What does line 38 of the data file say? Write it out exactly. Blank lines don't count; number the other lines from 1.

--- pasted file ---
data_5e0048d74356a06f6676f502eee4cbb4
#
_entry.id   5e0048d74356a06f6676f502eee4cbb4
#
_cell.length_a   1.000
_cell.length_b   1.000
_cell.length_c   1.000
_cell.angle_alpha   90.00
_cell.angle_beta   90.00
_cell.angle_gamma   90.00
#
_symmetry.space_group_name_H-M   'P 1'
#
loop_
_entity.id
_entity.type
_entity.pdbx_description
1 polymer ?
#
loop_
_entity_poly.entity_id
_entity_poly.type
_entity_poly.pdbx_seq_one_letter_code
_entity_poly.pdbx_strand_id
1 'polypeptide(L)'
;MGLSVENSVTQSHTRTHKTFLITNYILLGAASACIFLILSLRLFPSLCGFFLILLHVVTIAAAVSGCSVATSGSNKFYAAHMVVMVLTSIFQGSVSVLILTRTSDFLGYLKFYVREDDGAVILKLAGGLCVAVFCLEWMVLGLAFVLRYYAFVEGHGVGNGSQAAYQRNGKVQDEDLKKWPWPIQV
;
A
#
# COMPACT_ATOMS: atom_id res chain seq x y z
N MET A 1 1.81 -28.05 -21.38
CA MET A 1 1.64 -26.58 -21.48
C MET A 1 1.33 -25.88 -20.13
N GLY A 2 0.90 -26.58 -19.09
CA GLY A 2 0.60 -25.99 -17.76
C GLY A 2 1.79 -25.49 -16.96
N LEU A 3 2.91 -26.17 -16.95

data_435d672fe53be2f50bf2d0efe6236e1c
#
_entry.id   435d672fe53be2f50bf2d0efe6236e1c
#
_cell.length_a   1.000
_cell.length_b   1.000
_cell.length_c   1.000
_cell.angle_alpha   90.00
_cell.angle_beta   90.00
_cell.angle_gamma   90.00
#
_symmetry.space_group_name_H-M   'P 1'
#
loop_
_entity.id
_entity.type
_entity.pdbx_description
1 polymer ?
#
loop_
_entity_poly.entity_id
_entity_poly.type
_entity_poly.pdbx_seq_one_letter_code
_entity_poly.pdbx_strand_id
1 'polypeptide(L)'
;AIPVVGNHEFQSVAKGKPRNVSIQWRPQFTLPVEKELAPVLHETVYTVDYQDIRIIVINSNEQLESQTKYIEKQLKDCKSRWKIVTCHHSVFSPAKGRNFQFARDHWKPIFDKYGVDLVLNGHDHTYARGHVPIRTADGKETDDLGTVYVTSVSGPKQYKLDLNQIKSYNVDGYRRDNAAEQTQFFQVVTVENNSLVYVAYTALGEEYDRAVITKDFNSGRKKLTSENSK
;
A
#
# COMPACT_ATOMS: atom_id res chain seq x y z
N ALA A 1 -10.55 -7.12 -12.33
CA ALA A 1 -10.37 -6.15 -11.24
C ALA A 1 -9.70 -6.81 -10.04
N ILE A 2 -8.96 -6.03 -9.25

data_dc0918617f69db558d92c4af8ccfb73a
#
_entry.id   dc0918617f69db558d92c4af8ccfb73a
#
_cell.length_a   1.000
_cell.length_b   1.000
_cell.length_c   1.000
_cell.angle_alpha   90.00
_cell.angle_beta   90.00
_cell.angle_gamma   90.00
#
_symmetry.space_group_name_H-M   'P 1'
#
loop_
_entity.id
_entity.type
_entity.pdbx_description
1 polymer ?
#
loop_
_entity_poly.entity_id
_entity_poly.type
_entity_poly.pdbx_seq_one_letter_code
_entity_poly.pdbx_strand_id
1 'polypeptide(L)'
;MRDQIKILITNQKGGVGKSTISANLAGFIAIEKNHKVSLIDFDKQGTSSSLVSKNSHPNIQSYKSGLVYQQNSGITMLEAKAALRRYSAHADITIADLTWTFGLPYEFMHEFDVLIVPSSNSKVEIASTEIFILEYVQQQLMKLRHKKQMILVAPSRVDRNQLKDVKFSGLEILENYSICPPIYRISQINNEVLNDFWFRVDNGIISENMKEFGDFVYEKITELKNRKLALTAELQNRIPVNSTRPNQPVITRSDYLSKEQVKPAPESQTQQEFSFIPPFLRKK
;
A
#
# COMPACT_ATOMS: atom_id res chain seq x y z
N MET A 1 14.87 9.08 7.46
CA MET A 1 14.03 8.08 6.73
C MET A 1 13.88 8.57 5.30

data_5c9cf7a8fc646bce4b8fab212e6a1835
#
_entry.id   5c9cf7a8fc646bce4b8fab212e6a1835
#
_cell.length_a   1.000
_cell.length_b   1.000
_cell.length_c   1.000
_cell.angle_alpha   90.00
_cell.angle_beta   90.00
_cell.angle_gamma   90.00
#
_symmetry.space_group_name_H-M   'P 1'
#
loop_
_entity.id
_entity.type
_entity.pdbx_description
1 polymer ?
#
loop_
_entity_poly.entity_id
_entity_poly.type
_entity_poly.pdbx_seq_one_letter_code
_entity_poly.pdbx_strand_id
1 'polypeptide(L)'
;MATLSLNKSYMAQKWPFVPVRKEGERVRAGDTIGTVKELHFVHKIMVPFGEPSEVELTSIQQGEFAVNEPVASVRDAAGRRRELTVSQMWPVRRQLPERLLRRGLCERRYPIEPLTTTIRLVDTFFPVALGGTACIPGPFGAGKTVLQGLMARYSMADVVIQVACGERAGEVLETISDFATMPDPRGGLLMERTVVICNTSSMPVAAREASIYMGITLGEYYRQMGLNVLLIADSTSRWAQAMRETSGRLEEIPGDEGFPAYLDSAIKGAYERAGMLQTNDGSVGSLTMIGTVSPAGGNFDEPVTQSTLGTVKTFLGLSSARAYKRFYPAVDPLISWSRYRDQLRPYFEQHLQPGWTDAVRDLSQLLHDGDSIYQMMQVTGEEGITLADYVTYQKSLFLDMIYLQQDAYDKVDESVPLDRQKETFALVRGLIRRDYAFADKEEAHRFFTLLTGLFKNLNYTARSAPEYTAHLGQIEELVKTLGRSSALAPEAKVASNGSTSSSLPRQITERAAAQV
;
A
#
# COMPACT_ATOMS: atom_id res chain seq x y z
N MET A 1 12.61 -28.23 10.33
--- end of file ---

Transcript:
data_435d672fe53be2f50bf2d0efe6236e1c